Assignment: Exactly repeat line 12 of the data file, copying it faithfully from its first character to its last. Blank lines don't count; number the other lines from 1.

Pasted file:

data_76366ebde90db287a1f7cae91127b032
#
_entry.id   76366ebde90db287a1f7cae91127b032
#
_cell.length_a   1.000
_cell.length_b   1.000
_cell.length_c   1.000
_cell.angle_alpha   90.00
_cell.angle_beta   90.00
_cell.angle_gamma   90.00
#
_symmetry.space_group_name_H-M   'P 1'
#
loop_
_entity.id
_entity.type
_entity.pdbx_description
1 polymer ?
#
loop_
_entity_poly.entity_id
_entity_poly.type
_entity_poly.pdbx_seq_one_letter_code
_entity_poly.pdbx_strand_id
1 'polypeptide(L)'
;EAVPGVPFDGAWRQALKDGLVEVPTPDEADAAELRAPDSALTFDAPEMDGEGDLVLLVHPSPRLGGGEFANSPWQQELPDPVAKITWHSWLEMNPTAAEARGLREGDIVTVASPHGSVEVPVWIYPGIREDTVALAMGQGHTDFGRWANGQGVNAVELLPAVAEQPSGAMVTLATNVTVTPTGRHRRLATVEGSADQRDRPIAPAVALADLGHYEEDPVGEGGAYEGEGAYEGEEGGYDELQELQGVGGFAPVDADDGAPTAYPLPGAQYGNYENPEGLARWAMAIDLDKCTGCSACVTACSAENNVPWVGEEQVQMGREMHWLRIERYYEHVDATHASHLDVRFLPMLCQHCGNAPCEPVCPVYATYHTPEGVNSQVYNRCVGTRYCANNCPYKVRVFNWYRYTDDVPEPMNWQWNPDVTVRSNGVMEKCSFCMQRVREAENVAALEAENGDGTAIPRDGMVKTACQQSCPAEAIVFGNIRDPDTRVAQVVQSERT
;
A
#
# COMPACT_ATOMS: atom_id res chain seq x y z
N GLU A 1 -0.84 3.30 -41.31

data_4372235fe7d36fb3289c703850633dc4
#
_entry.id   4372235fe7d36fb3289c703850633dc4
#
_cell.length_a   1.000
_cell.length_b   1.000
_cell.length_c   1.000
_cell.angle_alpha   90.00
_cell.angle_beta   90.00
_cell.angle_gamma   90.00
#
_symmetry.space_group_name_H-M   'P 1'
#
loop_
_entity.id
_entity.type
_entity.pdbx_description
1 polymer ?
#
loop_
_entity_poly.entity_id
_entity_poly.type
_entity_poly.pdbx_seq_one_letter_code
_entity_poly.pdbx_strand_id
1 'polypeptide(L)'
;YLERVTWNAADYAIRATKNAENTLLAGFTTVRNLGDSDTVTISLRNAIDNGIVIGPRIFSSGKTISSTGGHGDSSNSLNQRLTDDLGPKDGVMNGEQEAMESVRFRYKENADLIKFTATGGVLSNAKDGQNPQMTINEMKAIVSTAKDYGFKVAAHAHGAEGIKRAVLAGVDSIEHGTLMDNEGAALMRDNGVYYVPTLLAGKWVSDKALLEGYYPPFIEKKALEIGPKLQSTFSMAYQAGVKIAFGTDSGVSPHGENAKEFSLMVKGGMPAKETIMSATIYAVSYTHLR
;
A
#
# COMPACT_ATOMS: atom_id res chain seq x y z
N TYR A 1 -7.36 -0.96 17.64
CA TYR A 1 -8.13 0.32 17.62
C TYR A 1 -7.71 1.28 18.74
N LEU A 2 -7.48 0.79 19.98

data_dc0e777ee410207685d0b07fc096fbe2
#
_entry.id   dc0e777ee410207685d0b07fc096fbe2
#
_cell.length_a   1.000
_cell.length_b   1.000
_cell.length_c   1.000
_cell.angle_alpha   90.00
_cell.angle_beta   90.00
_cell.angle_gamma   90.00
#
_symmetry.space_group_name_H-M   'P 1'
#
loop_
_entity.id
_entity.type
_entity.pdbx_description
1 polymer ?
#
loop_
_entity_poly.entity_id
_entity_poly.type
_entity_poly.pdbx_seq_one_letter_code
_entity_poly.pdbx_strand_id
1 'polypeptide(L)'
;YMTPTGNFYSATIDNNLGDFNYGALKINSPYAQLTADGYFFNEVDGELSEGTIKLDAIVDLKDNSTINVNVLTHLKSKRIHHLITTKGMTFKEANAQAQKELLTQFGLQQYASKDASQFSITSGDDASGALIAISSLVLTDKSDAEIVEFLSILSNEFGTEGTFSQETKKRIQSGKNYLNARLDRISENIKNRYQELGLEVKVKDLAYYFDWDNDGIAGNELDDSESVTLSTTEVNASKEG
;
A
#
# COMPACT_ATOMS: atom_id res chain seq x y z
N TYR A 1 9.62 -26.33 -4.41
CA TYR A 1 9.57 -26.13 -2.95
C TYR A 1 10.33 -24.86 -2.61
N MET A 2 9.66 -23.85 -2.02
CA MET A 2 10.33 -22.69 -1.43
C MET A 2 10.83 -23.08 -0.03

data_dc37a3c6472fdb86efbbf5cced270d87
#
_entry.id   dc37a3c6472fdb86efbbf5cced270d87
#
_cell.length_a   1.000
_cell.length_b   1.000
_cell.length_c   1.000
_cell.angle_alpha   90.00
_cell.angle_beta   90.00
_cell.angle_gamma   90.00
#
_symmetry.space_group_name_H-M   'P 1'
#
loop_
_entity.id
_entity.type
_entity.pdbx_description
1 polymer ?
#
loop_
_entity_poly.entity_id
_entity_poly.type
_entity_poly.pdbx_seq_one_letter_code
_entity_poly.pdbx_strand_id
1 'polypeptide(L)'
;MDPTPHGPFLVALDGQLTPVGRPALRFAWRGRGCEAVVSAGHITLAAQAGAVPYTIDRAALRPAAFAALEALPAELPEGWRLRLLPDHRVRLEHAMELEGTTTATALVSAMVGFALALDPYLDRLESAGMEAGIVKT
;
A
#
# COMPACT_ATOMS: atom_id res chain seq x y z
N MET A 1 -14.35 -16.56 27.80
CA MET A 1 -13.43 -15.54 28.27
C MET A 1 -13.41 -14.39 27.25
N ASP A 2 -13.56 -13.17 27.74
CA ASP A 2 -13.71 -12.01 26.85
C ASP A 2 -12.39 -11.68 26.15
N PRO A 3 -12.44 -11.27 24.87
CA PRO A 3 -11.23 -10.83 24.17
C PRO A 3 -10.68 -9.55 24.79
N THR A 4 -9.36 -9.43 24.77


_symmetry.space_group_name_H-M   'P 1'